Women in Aashiqana have agency and aren't afraid to be irreverent. Some wear sindoor in deference to tradition, some wear skimpy clothes that scandalise the old guard; all of them have slowly but steadily come into their own. The show is also careful to establish that it’s possible for both Yash and Chikki to be central protagonists. They don’t have to vye for the spotlight and (much like in life) there’s room enough for both a hero and a heroine on the show.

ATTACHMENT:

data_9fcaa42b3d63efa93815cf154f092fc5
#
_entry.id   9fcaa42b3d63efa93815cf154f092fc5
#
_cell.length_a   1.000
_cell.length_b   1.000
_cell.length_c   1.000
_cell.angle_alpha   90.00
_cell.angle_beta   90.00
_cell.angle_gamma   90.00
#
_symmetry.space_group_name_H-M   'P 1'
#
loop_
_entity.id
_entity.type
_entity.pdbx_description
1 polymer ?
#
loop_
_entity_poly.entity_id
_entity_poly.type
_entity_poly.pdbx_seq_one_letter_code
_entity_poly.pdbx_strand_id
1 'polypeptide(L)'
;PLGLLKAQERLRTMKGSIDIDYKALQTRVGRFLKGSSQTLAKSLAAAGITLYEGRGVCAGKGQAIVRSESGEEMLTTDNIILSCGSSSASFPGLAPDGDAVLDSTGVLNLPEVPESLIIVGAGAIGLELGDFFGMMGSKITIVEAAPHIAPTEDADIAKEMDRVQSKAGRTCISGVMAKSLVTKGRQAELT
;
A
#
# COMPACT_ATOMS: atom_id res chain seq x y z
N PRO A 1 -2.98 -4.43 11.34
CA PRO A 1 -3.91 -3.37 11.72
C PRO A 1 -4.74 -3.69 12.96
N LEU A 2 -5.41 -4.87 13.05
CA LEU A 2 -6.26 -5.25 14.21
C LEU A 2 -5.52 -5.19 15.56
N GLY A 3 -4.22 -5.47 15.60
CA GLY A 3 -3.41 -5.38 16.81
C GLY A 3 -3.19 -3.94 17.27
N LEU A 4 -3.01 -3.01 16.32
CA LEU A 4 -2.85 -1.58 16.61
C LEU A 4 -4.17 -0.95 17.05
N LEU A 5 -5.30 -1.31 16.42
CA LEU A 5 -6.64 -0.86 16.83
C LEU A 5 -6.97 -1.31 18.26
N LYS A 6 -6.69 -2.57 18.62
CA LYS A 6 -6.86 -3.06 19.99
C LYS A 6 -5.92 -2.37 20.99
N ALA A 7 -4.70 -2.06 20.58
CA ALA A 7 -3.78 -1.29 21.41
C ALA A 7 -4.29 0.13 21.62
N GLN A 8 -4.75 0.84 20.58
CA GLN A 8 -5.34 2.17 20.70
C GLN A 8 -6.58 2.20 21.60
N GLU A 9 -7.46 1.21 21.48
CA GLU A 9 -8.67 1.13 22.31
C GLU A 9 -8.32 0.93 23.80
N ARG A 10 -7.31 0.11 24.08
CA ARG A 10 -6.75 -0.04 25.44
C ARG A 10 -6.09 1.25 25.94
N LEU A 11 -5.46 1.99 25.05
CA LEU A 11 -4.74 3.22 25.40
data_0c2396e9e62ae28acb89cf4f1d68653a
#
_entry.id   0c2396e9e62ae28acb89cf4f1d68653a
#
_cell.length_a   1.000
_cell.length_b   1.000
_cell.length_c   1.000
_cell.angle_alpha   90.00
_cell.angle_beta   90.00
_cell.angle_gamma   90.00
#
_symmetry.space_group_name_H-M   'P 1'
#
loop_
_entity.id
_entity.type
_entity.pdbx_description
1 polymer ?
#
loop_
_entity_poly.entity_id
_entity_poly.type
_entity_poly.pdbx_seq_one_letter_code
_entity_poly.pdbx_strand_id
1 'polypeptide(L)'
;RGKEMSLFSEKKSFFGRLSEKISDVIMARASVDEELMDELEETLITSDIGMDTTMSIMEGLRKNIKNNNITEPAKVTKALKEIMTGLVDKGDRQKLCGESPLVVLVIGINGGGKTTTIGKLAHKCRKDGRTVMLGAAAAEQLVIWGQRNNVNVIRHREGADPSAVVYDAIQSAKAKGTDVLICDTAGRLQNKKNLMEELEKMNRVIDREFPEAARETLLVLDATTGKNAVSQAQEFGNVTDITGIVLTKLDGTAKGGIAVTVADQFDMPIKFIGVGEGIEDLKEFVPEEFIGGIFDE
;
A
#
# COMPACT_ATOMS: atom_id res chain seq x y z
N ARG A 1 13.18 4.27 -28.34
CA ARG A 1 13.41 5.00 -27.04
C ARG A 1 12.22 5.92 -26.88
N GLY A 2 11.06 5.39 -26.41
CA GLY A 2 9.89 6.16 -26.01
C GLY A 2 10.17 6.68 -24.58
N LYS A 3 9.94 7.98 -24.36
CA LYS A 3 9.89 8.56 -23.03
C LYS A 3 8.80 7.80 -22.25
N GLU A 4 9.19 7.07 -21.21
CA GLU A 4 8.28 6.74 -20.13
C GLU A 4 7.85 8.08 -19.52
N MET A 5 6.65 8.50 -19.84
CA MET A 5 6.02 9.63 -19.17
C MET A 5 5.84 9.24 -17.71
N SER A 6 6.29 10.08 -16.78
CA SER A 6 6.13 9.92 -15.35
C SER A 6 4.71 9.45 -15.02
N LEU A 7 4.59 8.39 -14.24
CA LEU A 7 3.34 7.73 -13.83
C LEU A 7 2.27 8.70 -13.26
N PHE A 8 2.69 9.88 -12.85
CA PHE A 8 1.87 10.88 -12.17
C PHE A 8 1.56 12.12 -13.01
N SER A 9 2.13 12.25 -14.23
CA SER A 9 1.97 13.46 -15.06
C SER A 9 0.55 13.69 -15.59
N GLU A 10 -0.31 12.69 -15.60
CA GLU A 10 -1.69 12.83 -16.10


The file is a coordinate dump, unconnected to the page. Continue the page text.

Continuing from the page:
Over three seasons, Yash has been schooled into behaving better and although he's undoubtedly the hero, the show doesn't forgive him for behaving badly with Chikki. This is a man whose introductory scene in the first season had him casually lugging a surface-to-air missile. He has since learned to cry, be a caregiver, lose his shirt for the benefit of the female gaze, and humble himself in love. Meanwhile Chikki has grown up without losing her feistiness. She's worked hard to become a police officer, she's learnt to hold her own in the joint family setup, and she remains defiantly bad at both English and the idea of submission (in more ways than one. Who can forget her tying Yash to the bedpost in the first season? Not that he's complaining. Three seasons later, he's got velvet-lined handcuffs).